Homily for Thursday, November 27, 2014

Readings for Today (These are the readings for Thanksgiving Day (USA)

You have probably heard the quote from Meister Eckhart, “If the only prayer you ever say in your entire life is thank you, it will be enough.” In a way, this is true. It’s true for a variety of reasons. When I think of the Thanksgiving holiday, I am reminded always at the meaning of the word Eucharist is thanksgiving. This it’s an important reminder for me, because it seems to me that in understanding this quote by Meister Eckhart, we need to remember the for Catholics, the primary action of Thanksgiving is the Eucharist.

This is not simply an awareness that we need to be grateful for what we have, as important as that is. It is an awareness, that the most important way we can give thanks to God, is in the celebration of the Eucharist. Why is this so? In order to understand this concept, it might be helpful to turn to St. Paul the apostle. In writing to the Corinthians, Paul reminds us that when we consider the notion of the body of Christ, it can be interpreted in two ways. First of all, of course there is the person of Jesus Christ himself. This understanding of the body of Christ, reminds us of Jesus present in the Eucharist.

But, of course, there is Paul’s famous observation that the body of Christ can also refer to the people of God. Each one of us is a member of it. And so when we think of the action of Thanksgiving, our minds are naturally raised not only to the presence of Jesus in the Eucharist, but also to the presence of those people only love and care about, part of this great august body we refer to as the church.

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And doesn’t this sum up the reasons why we are thankful this day. Isn’t it this very awareness that we have our faith, our family and our friends to guide us along the way. Because we can forget the tremendous gifts we have been given in our lives, is important for us to have at least one day of the year, where we are reminded of its importance. Think of the gift of Jesus in the Eucharist. It is an amazing, when we think about it, but the Lord Jesus Christ is visible and present to us in so many ways? And think of our family and friends. Every single one of us has moments where we take them for granted. But imagine how much our lives would be changed, how different they would be, without the presence of family and friends in our lives.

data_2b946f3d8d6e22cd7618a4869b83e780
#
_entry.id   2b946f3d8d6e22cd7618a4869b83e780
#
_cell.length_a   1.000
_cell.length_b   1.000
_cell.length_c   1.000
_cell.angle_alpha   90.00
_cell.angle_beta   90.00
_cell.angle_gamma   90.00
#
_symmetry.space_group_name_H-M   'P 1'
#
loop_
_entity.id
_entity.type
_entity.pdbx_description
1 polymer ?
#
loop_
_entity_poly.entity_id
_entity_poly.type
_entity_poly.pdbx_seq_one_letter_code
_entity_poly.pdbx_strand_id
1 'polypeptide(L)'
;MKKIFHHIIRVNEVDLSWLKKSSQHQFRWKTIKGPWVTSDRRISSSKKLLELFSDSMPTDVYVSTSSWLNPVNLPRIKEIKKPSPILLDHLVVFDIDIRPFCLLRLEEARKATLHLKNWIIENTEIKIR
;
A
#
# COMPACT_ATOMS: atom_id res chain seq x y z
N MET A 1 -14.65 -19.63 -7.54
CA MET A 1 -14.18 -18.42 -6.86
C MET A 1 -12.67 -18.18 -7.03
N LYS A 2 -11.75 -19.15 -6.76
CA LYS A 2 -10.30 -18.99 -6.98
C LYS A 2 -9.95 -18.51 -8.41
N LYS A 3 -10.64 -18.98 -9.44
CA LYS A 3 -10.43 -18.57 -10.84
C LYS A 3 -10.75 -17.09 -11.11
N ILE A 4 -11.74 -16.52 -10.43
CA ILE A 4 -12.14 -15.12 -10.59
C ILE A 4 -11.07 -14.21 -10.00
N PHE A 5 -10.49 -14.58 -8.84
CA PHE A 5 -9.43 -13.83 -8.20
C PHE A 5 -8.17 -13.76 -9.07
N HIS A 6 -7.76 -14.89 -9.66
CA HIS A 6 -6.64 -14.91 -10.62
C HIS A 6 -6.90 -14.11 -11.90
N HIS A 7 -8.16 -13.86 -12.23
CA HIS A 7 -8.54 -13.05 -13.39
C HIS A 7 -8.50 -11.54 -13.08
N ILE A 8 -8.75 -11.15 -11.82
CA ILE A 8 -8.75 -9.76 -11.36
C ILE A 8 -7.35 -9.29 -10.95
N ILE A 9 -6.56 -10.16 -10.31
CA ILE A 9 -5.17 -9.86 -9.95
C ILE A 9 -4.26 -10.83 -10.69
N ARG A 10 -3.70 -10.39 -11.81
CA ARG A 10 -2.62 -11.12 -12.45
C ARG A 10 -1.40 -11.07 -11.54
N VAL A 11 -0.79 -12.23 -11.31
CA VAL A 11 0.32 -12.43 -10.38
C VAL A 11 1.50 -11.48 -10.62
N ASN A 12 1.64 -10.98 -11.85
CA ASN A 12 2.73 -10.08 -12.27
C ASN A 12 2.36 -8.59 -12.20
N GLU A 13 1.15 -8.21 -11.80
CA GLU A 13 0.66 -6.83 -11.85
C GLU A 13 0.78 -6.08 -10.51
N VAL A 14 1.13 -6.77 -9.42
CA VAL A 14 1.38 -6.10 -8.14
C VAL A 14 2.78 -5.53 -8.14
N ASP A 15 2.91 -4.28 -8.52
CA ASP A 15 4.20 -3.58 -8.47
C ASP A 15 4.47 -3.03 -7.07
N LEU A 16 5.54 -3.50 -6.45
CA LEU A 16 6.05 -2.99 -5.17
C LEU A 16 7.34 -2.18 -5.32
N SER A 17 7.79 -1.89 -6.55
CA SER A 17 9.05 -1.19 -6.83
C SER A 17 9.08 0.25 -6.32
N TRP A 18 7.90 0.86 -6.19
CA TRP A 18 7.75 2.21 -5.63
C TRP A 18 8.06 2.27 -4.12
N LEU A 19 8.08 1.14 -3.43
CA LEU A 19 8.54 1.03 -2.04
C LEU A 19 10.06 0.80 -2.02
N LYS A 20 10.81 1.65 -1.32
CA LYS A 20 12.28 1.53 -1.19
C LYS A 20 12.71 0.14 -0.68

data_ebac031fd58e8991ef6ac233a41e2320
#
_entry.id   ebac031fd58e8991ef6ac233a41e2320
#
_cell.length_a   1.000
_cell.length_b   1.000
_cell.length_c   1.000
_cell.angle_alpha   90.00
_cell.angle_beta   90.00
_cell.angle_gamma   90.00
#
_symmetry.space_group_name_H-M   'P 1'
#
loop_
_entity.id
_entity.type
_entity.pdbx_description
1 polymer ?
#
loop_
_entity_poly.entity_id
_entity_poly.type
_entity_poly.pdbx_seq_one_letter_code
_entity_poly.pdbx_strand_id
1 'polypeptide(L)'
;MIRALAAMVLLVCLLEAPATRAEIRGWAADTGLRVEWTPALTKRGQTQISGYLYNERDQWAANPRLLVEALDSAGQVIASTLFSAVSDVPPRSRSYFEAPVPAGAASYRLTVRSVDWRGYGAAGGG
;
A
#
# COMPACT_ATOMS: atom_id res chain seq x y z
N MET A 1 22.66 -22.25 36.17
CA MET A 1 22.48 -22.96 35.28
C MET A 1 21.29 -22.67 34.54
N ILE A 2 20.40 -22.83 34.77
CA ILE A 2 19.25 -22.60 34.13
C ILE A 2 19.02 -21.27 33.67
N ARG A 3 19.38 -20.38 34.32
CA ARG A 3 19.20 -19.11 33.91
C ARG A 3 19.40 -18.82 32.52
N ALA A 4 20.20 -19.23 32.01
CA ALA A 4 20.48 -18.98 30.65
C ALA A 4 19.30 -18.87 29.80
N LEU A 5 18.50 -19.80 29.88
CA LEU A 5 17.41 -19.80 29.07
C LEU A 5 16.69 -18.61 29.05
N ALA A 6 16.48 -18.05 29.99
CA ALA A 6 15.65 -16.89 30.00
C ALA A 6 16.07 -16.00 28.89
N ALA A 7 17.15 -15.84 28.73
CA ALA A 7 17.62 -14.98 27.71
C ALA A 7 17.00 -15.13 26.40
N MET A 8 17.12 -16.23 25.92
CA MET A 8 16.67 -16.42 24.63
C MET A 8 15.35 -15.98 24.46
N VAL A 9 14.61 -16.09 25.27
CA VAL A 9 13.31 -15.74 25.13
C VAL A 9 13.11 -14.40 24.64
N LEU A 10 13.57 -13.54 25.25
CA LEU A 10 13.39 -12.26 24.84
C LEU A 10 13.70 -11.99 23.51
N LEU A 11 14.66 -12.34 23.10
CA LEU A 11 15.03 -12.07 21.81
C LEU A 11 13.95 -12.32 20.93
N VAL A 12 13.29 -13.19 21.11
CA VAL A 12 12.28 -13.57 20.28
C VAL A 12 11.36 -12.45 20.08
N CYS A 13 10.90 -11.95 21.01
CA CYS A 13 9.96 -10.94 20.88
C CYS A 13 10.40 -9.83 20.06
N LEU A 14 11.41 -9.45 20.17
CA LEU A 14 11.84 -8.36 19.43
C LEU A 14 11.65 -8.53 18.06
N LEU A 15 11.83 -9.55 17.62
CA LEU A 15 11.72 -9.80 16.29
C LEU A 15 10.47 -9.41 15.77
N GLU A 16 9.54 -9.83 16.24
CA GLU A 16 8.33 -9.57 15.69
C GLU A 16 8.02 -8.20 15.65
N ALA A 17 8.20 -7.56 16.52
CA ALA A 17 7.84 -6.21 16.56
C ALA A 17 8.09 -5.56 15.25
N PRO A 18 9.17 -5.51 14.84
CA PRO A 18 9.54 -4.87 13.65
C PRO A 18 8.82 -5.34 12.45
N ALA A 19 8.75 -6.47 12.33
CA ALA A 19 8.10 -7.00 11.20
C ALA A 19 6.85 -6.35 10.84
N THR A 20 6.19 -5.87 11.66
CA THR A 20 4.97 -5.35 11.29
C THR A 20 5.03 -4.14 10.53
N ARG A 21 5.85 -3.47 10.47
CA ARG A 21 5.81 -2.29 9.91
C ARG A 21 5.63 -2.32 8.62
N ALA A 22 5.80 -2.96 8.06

The leper who came back to Jesus and gave thanks, is lauded particularly because there is this tremendous recognition that something magnificent as occurred in his life. But not only that, this recognition is an awareness of the one who made it possible. The leper understands that his life has been changed completely. No longer castigated to the outside of the community. No longer needing to shout “unclean, unclean!”. No, this leper has had his life restored to him. He will be reintroduced to the community in a powerful way that simply was not possible by his own accord.

But most important, he understands that this was possible only by the action of Jesus. He goes back to Jesus with the distinct purpose of saying “thank you.” How easy it is in this day and age for us to lose our gratitude for the most important things in our lives. How easy it is for us to think that the poor are robbing us, because as some like to tell us we know that they are lazy. (I hope you catch the sarcasm there.) There are some who tell us that despite all that we have, there simply is no more room in this country for the stranger. That is to say, unless the stranger can really do something for us.

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As we have already experienced, the real purpose of this holiday appears to be to prepare us for the beginning of the Christmas shopping season, at least in the eyes of the world. It remains amazing to me, that precisely the ability to spend time with our family, our friends, with those whom he loved, would be cut short simply so that we can get an early start on the Christmas shopping season. How sad it is that following a day where we rightly focus on those things for which we are thankful, some of us engage in the worst elements of consumerism. I’m sure you’re aware as a mine, that people have in fact been trampled to death outside of retail places for the sake of a sale.

But our presence here today reminds us, of the importance of a heart filled with gratitude. I think so much happiness and health comes when we can shift our minds away from those things which make us sad, and to turn ourselves toward those things for which we are truly called to be thankful. And so today, as you enjoy a meal with your family and friends are with whom ever you are celebrating this day, be sure to take time to thank God for the many blessings God has placed within your lives.

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